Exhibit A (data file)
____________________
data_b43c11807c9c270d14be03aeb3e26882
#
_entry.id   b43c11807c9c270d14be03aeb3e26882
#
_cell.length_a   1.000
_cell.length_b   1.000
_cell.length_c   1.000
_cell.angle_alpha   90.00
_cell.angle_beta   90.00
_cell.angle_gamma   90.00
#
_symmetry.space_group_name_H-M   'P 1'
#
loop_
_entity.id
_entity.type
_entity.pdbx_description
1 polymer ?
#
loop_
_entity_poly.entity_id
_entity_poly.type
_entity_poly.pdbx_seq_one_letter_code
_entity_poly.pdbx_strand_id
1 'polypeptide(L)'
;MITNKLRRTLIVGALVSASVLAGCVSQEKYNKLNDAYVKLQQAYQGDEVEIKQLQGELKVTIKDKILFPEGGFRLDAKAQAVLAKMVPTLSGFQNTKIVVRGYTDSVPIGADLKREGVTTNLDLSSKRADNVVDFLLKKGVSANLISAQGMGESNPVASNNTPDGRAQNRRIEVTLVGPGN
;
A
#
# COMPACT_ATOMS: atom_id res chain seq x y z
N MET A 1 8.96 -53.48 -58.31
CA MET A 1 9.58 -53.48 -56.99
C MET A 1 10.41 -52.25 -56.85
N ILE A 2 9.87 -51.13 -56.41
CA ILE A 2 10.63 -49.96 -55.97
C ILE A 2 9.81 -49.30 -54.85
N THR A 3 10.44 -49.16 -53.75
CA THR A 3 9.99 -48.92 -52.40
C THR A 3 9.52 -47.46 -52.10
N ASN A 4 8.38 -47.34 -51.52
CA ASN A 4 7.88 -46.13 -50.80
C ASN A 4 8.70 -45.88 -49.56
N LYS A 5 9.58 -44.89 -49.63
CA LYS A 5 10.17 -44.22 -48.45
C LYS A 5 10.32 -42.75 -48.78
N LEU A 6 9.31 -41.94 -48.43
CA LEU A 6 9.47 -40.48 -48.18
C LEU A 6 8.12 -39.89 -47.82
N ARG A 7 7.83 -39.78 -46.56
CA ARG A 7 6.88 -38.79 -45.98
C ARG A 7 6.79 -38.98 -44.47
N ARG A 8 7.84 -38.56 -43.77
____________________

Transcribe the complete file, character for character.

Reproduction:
data_b43c11807c9c270d14be03aeb3e26882
#
_entry.id   b43c11807c9c270d14be03aeb3e26882
#
_cell.length_a   1.000
_cell.length_b   1.000
_cell.length_c   1.000
_cell.angle_alpha   90.00
_cell.angle_beta   90.00
_cell.angle_gamma   90.00
#
_symmetry.space_group_name_H-M   'P 1'
#
loop_
_entity.id
_entity.type
_entity.pdbx_description
1 polymer ?
#
loop_
_entity_poly.entity_id
_entity_poly.type
_entity_poly.pdbx_seq_one_letter_code
_entity_poly.pdbx_strand_id
1 'polypeptide(L)'
;MITNKLRRTLIVGALVSASVLAGCVSQEKYNKLNDAYVKLQQAYQGDEVEIKQLQGELKVTIKDKILFPEGGFRLDAKAQAVLAKMVPTLSGFQNTKIVVRGYTDSVPIGADLKREGVTTNLDLSSKRADNVVDFLLKKGVSANLISAQGMGESNPVASNNTPDGRAQNRRIEVTLVGPGN
;
A
#
# COMPACT_ATOMS: atom_id res chain seq x y z
N MET A 1 8.96 -53.48 -58.31
CA MET A 1 9.58 -53.48 -56.99
C MET A 1 10.41 -52.25 -56.85
N ILE A 2 9.87 -51.13 -56.41
CA ILE A 2 10.63 -49.96 -55.97
C ILE A 2 9.81 -49.30 -54.85
N THR A 3 10.44 -49.16 -53.75
CA THR A 3 9.99 -48.92 -52.40
C THR A 3 9.52 -47.46 -52.10
N ASN A 4 8.38 -47.34 -51.52
CA ASN A 4 7.88 -46.13 -50.80
C ASN A 4 8.70 -45.88 -49.56
N LYS A 5 9.58 -44.89 -49.63
CA LYS A 5 10.17 -44.22 -48.45
C LYS A 5 10.32 -42.75 -48.78
N LEU A 6 9.31 -41.94 -48.43
CA LEU A 6 9.47 -40.48 -48.18
C LEU A 6 8.12 -39.89 -47.82
N ARG A 7 7.83 -39.78 -46.56
CA ARG A 7 6.88 -38.79 -45.98
C ARG A 7 6.79 -38.98 -44.47
N ARG A 8 7.84 -38.56 -43.77